Research & Development

From the beginning, research & development has been one of the driving forces of what we do. Our R&D team works with some of the world's most distinguished scientists, creating a strong, professional network and building knowledge in bio-technology, dermatology and marine cosmetology.

Key R&D projects are:

  • Basic research on Blue Lagoon geothermal seawater and its elements (i.e. microbial community, silica and minerals)
  • Comprehensive screening of actives
  • Efficacy and clinical studies on Blue Lagoon’s healing power
  • Development of harvesting and processing methods of Blue Lagoon actives
  • Development of Blue Lagoon skincare products and treatments

The Blue Lagoon research & development centre is located in the heart of Svartsengi Resource Park and powered with renewable geothermal energy. Blue Lagoon uses green production methods in harvesting the natural and unique Blue Lagoon active ingredients: geothermal seawater, silica, minerals and algae.

Scientific work is an important part of what we do. Various studies and researches on the Blue Lagoon, its ecosystem and healing effects, have been published. The following is an overview of these studies:



Gudmundsdóttir Á.B., Ómarsdóttir S., Brynjólfsdóttir Á., Paulsen B.S., Ólafsdóttir E.S., Freysdóttir J. (2015) Exopolysaccharides from Cyanobacterium aponinum from the Blue Lagoon in Iceland increase IL-10 secretion by human dendritic cells and their ability to reduce the IL-17+RORt+/IL-10+FoxP3+ ratio in CD4+ T cells. Immunology Letters, 163, 157-160.
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Svavarsson H. G., Einarsson S., Brynjolfsdóttir Á. (2014) Adsorption applications of unmodified geothermal silica. Geothermics, 50, 30-34.
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Eysteinsdóttir J.H., Ólafsson J.H., Agnarsson B. A., Lúðvíksson B. R. & Sigurgeirsson B. (2013) Psoriasis treatment: faster and long-standing results after bathing in geothermal seawater. A randomized trial of three UVB phototherapy regimens.  Photodermatology, Photoimmunology & Photomedicine.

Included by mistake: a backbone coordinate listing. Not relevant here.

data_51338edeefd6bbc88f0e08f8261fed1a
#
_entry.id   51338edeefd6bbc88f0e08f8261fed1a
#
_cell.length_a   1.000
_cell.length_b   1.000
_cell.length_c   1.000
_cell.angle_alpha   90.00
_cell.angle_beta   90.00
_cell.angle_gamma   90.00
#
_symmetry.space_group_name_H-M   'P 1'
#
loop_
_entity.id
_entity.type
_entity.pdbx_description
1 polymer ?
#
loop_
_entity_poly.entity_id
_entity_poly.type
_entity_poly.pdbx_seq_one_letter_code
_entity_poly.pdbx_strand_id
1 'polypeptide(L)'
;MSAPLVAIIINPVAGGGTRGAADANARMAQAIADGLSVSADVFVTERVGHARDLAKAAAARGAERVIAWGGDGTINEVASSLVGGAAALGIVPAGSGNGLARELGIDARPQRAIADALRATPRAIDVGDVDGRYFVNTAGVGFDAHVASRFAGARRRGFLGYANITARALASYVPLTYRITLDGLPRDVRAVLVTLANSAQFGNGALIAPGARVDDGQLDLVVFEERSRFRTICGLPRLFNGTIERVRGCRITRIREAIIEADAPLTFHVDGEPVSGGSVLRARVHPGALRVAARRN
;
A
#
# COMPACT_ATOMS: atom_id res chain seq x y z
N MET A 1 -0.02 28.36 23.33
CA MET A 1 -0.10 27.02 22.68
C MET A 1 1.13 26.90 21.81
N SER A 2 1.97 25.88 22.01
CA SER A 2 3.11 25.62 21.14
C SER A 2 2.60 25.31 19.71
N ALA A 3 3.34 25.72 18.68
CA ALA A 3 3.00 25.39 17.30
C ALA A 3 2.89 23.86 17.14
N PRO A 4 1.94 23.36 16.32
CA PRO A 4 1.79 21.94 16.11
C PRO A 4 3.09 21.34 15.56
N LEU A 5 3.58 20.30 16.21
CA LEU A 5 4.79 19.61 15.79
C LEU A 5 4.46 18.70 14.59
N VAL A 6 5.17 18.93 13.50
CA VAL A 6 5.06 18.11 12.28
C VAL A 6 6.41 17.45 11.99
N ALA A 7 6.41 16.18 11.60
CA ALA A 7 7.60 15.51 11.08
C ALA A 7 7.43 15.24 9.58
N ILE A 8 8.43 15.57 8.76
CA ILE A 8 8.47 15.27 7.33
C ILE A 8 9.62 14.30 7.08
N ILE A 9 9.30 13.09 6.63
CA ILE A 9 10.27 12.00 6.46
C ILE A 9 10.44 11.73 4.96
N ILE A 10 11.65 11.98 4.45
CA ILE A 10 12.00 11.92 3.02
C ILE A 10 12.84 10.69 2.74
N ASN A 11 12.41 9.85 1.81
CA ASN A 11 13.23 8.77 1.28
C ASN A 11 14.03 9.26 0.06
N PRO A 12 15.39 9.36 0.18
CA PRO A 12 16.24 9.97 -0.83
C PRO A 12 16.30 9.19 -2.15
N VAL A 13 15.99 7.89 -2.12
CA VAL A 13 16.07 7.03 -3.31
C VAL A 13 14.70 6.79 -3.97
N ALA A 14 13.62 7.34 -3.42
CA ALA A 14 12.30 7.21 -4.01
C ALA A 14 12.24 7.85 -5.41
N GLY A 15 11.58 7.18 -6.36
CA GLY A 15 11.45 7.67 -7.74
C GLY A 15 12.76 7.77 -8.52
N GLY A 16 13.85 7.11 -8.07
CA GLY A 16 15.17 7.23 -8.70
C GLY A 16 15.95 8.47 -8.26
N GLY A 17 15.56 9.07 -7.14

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Eysteinsdóttir J. H., Sigurgeirsson B., Ólafsson J. H., Fridriksson Th., Agnarsson B. A., Davíðsson S., Valdimarsson H., Lúðvíksson B. R. (2013) The Role of Th17/Tc17 Peripheral Blood T cells in Psoriasis and Their Positive Therapeutic Response. Scandinavian Journal of Immunology 78 (6), 529-537. 
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Pétursdóttir S. K., Björnsdóttir S. H., Hreggviðsson G. O., Hjörleifsdóttir S. & Kristjánsson J.K. (2009) Analysis  of the unique geothermal microbioal ecosystem of the Blue Lagoon. FEMS Microbiology Ecology. 70, 425-432.
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Johnston, A., Árnadóttir S., Guðjónsson J. E., Aphale A., Sigmarsdóttir A. A., Gunnarsson S. I., STeinsson J. T., Elder J.T., & Valdimarsson H. (2008) Obesity in psoriasis: leptin and resistin as mediators of cutaneous inflammation. British Journal of Dermatology 159, 342-350.
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Grether-Beck S., Mühlberg K., Brenden H., Felsner I., Brynjólfsdóttir Á., Einarsson S and Krutmann J. (2007)  Bioactive molecules from the Blue Lagoon: in vitro and in vivo assessment of silica mud and microalgae extracts for their effects on skin barrier function and prevention of skin ageing. Experimental Dermatology.
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Pétursdóttir K. S., Kristjánsson J. K. (1997).Silicibacter lacuscaerulensis gen. nov., sp. nov., a mosphilic moderately halophilic bacterium characteristic of the Blue Lagoon geothermal lake in Iceland. Extremophiles. 1(2), 94-99. 
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Pétursdóttir S. K., Kristjánsson J. K. (1996).The relationship between physical and chemical conditions and low microbial diversity in the Blue Lagoon geothermal lake in Iceland. FEMS Microbiology Ecology 19(1), 39-45.
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Ólafsson J. H., Sigurgeirsson B. & Pálsdóttir R. (1996). Psoriasis Treatment: Bathing in a Thermal Lagoon combined with UVB, versus UVB Treatment only. Acta Derm Venereol 76, 228-230.